Feb. 7 marks the 200th anniversary of the birth of celebrated British author Charles Dickens. If he’d still been alive today, well…he’d really be old!
Charles, or “Chuck” as he might be called by Peppermint Patty (who also uses that nickname for Charlie Brown), is known for literary classics like A Tale of Two Cities, which takes places before and during the French Revolution; Oliver Twist, the basis for the hit musical, “Oliver”; Great Expectations; and A Christmas Carol, which gave us the unforgettable line, “Bah! Humbug!” and from which many holiday films through the years have been based.
Being a writer that happened to grow up in a housing subdivision where the streets were named after legendary authors – (John Greenleaf) Whittier, (James Fenimore) Cooper and (Edgar Allan) Poe avenues, and (Nathaniel) Hawthorne Drive – I’ve embraced the rich heritage passed down from authors like Dickens.
|Charles Dickens, 1812-1870|
His opening lines to A Tale of Two Cities are among literature’s greatest: “It was the best of times, it was the worst of times, it was the age of wisdom, it was the age of foolishness, it was the epoch of belief, it was the epoch of incredulity, it was the season of Light, it was the season of Darkness, it was the spring of hope, it was the winter of despair, we had everything before us, we had nothing before us, we were all going direct to heaven, we were all going direct the other way….”
The only better opening I can think of is, “In the beginning God created the heavens and the earth” (Genesis 1:1). Those 10 words hold volumes of meaning. But the introductory words of Dickens’ Tale also capture the essence of a wondrous, horrific time with relatively few words.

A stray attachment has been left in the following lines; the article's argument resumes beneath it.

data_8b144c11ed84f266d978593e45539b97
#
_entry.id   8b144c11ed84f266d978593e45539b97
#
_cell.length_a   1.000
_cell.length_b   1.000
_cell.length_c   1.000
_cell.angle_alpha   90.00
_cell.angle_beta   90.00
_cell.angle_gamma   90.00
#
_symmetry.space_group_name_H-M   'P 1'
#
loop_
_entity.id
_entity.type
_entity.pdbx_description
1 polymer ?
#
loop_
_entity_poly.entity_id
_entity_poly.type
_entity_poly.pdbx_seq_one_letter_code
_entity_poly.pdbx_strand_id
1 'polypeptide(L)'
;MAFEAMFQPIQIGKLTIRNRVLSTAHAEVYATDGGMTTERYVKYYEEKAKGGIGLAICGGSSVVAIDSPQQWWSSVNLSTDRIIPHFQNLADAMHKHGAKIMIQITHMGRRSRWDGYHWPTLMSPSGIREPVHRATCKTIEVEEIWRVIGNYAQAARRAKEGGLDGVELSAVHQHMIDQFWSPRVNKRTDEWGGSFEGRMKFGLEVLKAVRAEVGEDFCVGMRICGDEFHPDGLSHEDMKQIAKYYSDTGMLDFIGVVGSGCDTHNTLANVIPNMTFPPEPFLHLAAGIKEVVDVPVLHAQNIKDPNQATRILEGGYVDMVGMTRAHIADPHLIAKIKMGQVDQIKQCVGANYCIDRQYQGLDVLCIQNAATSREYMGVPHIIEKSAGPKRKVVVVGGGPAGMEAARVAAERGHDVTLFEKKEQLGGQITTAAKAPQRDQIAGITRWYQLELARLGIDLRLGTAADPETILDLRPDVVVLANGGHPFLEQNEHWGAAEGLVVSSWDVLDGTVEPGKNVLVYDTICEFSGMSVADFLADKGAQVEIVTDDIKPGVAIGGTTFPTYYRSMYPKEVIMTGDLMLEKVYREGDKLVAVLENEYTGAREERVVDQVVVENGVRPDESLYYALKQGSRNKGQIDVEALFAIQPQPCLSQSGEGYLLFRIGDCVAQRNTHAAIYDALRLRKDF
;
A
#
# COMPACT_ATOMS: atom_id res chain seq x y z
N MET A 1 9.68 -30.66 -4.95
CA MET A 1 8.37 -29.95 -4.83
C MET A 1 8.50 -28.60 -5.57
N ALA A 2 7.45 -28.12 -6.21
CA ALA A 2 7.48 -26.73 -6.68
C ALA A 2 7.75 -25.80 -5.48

Today much of writing is reduced to the substance of cotton candy, good to the initial taste but not much to savor after a few moments. Who has time to read, right? But authors like Dickens transport us to times when words were treasured, when they were implemented as tools for transforming society.
One phrase Dickens did not create is, “What the dickens?” That comes from William Shakespeare’s “Merry Wives of Windsor” (Act III, Scene II), in which character Mrs. Page states, "I cannot tell what the dickens his name is…." In this instance, the term “dickens” is euphemism for “devil.” Those words were uttered more than 200 years before Dickens’s birth to John and Elizabeth Dickens in Landport, England.
The late Paul Harvey used to tell a story called “The Man and the Birds,” about a man who had an amazing spiritual awakening simply by observing the plight of a flock of birds desperately trying to find shelter from the cold. Some have said Charles Dickens’ own spiritual journey served as inspiration for this tale. In telling it, Harvey even uses the name “Scrooge.” (In case you’re interested, here’s a link to that story: http://www.youtube.com/watch?v=S_aeYN1CBt4)
Regardless, Dickens’s writings typically did convey a compassion, a rare sensitivity for “the least of these” that might have reflectee his personal convictions. I’d like to think his writings were undergirded not just by good intentions or warm sentiment, but a sincere desire to mirror through narrative the heartbeat of the Creator.
Perhaps his motives echoed the words I’ve adopted as my “career verse”: “My heart is overflowing with a good theme; I recite my composition concerning the king; my tongue is the pen of a ready writer” (Psalm 45:1).